There isn’t an honest moment in all 96 minutes of Traffik.
By the time you read this review, Louis C.K.'s semi-satirical showbiz comedy "I Love You, Daddy" will have been consigned to the same pop culture memory hole that contains Jerry Lewis' concentration camp drama "The Day the Clown Cried." The official release date was November 17, 2017. Orchard Films pulled it from the release schedule this morning, November 10, 2017, a day after the New York Times published a story confirming previously unsourced rumors that, over the course of many years, C.K. had exposed himself to women. It's as bad as you've heard. It was that bad even before the news broke. But the news makes the experience of seeing it, and thinking about it, even more unsettling.
The allegations had been bubbling for years under the surface of the mainstream media, which isn't fond of getting sued for libel. C.K. became a critical darling for his FX series "Louie," a groundbreaking quasi-autobiographical comedy-drama. Many critics, myself included, decided—foolishly, in retrospect—to withhold judgment of his guilt or innocence of the allegations and treat the show's scenarios as dramatic abstractions, like anything else you'd see on a TV series or in a movie. When you see this film—as some of you will, out of grim curiosity or historic interest—you might be as appalled as I was when I saw it a couple of weeks before its distributor pulled it from release and realized he'd been playing the entire world for a bunch of suckers.
If there's one thing we know for sure about people who are accused of indecent exposure, it's that the thrill of getting away with it is the true source of their power. In retrospect, much of "Louie" now plays like a dry run for what he'd do on the big screen with "I Love You, Daddy.” The show exposes its true self deftly enough that you aren't sure you saw what you saw. This film leaves the raincoat open while its owner makes eye contact and dares you to deny what's happening. My notes consist of a single sentence: "It's like he's rubbing it in our faces."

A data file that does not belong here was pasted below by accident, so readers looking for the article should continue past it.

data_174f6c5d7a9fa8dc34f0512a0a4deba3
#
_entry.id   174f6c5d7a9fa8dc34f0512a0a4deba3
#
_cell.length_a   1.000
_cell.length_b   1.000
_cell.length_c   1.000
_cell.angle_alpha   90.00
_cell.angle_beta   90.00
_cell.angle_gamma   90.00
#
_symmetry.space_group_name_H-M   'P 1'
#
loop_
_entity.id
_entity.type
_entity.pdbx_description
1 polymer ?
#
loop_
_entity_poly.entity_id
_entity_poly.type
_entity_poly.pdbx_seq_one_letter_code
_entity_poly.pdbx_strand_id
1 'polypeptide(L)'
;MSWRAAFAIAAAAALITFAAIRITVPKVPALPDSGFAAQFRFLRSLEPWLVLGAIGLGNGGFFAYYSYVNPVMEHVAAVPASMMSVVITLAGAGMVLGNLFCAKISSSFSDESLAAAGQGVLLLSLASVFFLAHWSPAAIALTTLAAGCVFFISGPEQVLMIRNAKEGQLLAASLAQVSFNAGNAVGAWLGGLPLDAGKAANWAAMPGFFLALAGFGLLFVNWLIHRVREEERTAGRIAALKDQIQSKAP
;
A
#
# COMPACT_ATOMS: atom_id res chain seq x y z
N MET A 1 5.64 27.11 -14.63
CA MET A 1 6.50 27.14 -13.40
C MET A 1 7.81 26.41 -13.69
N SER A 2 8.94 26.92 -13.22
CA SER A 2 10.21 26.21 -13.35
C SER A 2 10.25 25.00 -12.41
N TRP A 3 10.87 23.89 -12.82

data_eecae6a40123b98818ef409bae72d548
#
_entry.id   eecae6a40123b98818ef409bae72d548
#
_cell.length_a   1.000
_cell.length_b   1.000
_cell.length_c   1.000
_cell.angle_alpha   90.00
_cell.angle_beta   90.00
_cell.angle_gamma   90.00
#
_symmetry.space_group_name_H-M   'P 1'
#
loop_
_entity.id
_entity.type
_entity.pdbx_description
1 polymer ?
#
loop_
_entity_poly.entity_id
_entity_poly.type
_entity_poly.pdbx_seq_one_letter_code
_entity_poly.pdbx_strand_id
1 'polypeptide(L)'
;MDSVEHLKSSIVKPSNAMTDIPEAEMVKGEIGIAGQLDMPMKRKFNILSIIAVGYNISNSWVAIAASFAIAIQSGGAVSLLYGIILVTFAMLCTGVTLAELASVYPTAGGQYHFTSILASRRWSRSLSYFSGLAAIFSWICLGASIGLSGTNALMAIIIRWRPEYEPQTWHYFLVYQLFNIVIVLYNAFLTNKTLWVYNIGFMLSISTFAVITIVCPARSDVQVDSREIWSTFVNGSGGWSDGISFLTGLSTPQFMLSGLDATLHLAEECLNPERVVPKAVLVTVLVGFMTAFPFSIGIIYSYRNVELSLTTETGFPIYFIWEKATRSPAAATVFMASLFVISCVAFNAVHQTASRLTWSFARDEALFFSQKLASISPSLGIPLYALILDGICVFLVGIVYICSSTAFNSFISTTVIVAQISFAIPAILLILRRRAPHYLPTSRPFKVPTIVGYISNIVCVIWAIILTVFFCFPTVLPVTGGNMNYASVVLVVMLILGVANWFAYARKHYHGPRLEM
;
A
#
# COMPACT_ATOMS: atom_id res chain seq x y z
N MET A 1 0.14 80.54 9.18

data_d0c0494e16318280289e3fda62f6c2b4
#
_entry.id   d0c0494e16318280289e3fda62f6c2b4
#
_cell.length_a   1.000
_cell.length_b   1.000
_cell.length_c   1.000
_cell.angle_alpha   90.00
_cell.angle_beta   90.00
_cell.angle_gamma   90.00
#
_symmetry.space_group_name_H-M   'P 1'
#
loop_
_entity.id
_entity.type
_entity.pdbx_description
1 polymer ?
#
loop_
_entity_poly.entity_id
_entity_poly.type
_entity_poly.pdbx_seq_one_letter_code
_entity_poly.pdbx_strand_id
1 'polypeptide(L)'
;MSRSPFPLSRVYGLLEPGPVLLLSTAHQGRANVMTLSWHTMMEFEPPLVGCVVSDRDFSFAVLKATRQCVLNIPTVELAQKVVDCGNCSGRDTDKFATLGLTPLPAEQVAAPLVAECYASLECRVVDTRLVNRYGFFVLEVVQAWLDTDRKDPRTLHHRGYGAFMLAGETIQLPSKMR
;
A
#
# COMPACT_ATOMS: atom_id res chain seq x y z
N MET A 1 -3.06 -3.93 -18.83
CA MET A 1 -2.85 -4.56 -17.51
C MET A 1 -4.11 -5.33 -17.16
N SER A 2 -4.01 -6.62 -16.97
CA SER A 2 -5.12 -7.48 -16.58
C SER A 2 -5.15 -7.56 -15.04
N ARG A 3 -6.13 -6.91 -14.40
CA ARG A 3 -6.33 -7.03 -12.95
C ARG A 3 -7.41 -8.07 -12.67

It seems astonishingly brazen, under the circumstances, that of all the stories C.K. could have chosen to tell, he chose this one. "I Love You, Daddy" is about a Louis C.K.-like TV auteur, played by Louis C.K., who has an affair with the star of one of his TV shows (Rose Byrne), a woman he cast partly because he was sexually attracted to her. At the same time, his daughter (Chloe Grace Moretz), a minor who just turned 17, is starting an affair with a sixty-something film director (John Malkovich) who is legendary for his skill and productivity but also notorious for making films about older men having affairs with much younger women and doing the same thing in real life. The film director is modeled, of course, on Woody Allen, one of C.K.'s heroes, a great American filmmaker who has also been accused of child molestation and who, point of fact, married his ex-girlfriend Mia Farrow's daughter, a few years after they began an affair under Farrow’s roof. (She was 19, he was about 50.)
The mere fact of this film's existence sounds like the plot of a never-made episode of "Columbo," the great TV series starring Peter Falk as a rumpled, working class detective. Columbo usually investigated murders by rich, powerful men so arrogant that they failed to realize that their guilt was obvious to Columbo. The detective's favorite strategy was to flatter the arrogant rich guys into talking about how brilliant and accomplished and amazing they were, until they either let a damning detail slip or brazenly taunted Columbo with the painfully obvious fact that they did it. In a hypothetical "Columbo" episode about sex crimes, "I Love You, Daddy" would be the document that slapped the cuffs on Louis C.K.